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Take up battle vs. emerald ash borer

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Guess what time it is? It is time to protect your ash trees. The emerald ash borer insect has been confirmed in just about every Indiana county, including Johnson.

To see a map of where the insect has been confirmed in Indiana, visit extension.entm.purdue.edu/eab.

Let’s clear up the rumors, this invasive pest was not killed by the cold winter. Experts are still advising everyone to move forward with a management plan. Here are a few quick background facts:

  • Emerald ash borer kills 99.9 percent of the untreated ash trees it attacks.
  • The adult is a shiny green, winged insect that fits on a penny.
  • The worm-like larvae hatch in July and feed under tree bark all summer.
  • Early signs of infestation include a thinned tree canopy, woodpecker damage, and bark splitting.
  • Later signs of infestation include branch dieback in the upper third of the tree and sprouts that appear at the trunk.

The best insecticides for saving your ash trees contain imidacloprid and should be applied before June. Always follow label directions.

If ash trees are not important to your landscape, planted in a poor site, or showing many outward signs of infestation, then saving it may not be your plan.

However, healthy ash trees that you want to keep may be able to be protected by using insecticides. If more than 50 percent of the tree’s leaf canopy is still there, then the tree can be saved.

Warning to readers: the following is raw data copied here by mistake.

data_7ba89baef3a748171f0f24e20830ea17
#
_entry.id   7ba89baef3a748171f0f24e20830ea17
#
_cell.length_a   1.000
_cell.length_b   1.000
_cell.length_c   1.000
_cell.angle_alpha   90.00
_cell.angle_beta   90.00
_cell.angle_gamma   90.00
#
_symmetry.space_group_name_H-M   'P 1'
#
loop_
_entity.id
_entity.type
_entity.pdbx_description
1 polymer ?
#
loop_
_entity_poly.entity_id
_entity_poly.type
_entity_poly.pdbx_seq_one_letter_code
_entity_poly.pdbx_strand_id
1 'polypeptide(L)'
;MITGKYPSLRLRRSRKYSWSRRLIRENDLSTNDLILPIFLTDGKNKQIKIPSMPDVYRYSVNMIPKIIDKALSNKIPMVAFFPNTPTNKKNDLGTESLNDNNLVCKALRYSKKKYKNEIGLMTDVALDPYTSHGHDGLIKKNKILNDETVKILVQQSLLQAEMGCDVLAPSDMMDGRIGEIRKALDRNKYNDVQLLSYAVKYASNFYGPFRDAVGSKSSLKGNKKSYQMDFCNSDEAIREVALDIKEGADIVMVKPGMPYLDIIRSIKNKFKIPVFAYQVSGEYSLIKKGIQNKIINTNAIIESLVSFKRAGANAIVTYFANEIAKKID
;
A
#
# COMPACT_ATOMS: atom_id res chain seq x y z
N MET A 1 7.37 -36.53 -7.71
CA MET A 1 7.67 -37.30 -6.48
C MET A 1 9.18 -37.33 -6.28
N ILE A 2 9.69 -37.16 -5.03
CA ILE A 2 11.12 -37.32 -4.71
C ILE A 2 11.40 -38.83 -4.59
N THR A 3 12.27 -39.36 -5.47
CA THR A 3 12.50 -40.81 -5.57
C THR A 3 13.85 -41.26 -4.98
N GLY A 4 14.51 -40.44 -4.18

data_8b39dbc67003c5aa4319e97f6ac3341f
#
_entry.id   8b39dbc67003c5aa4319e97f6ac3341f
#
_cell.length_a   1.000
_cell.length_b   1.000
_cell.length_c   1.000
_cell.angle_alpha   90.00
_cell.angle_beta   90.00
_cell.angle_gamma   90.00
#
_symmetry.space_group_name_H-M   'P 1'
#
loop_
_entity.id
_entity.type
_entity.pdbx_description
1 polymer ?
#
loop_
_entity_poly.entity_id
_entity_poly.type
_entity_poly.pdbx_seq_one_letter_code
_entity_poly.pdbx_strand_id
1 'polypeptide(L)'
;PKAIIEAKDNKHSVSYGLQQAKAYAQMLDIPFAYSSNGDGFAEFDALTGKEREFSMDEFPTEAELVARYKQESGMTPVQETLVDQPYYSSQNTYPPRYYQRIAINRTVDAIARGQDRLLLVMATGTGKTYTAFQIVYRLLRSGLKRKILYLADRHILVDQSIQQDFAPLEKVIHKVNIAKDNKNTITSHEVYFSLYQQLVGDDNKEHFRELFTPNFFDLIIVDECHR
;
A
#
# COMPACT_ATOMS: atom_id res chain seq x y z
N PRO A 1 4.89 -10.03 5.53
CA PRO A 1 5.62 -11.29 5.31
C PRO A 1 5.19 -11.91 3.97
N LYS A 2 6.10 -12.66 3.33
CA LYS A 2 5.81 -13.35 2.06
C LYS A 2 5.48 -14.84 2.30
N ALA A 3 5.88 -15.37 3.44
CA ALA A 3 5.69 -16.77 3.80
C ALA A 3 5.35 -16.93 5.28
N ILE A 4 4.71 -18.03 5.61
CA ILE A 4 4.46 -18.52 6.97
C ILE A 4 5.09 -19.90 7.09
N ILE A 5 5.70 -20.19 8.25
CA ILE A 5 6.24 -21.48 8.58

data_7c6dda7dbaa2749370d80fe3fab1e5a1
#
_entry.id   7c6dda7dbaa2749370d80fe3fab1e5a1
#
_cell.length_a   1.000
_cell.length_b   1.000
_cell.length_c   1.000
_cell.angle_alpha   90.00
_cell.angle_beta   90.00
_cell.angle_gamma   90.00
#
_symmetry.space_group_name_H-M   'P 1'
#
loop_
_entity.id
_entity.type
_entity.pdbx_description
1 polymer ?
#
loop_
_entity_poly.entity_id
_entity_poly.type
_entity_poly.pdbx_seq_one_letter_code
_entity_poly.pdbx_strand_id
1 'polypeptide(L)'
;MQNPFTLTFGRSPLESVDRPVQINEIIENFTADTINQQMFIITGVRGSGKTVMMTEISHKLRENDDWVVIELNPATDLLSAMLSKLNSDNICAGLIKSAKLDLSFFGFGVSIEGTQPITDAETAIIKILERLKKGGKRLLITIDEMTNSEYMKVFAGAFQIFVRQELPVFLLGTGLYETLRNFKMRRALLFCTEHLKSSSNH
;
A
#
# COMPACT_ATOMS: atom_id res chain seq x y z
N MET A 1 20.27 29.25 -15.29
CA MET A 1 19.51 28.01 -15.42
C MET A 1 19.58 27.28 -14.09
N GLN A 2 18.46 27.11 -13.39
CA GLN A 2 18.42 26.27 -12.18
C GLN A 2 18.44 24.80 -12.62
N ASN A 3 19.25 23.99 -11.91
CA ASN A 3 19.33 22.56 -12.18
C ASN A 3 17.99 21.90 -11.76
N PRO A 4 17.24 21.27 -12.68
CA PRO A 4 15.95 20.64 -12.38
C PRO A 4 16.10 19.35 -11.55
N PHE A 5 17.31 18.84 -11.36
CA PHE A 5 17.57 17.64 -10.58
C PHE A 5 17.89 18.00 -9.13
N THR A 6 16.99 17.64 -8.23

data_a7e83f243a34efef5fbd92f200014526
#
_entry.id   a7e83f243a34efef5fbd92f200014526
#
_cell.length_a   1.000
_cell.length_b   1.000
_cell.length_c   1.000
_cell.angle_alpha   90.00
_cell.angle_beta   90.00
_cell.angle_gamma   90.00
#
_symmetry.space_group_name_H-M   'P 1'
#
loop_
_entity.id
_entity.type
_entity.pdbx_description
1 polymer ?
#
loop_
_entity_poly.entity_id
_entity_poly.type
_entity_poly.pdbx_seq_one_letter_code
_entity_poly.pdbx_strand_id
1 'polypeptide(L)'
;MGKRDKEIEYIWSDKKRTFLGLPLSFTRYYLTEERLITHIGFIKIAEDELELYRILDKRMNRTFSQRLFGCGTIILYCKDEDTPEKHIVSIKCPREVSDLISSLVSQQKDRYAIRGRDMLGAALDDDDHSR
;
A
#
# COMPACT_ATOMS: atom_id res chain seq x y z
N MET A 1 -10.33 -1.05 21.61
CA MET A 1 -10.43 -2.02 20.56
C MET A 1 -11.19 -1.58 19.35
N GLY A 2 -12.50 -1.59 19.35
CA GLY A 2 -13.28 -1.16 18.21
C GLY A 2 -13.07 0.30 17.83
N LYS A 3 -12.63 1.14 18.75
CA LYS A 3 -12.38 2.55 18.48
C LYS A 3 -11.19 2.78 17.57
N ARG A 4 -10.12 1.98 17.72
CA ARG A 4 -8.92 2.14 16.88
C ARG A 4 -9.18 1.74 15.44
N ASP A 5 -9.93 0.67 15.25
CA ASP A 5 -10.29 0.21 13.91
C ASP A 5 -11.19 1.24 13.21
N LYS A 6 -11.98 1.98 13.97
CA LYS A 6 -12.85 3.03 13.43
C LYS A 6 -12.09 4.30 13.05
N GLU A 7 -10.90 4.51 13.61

If you invest in insecticides over the next few years, keep in mind that having a tree in your yard provides benefits such as adding value to property, increasing air quality, intercepting storm water runoff, reducing soil erosion, blocking wind, etc.

Spending money to prevent your ash trees from being infested truly is an investment. Some insecticides can be bought and applied by a homeowner. If you measure a tree trunk diameter at about 4.5 feet from the ground and it’s over 20 inches though, you will need to hire a professional. The Johnson County Purdue Extension office can recommend tree care companies. Our number is 736-3724.

It is even possible to talk with neighbors or your homeowners association about getting a group rate on professional tree services. Also, if your neighborhood is interested in an educational program, I can come out and do that.

Huge amounts of other great information are on the previously mentioned website as well. You can even use a cost calculator to determine your options for treating a tree versus taking it down and replacing it. Remember to plant a diverse mix of trees to increase resiliency to future pest problems.

Sarah Hanson is the agricultural natural resources extension educator through the Johnson County Purdue Extension. She has a master’s degree in animals and public policy from Tufts University, Cummings School of Veterinary Medicine and a bachelor’s degree in animal science from Purdue University. Send comments to letters@dailyjournal.net.

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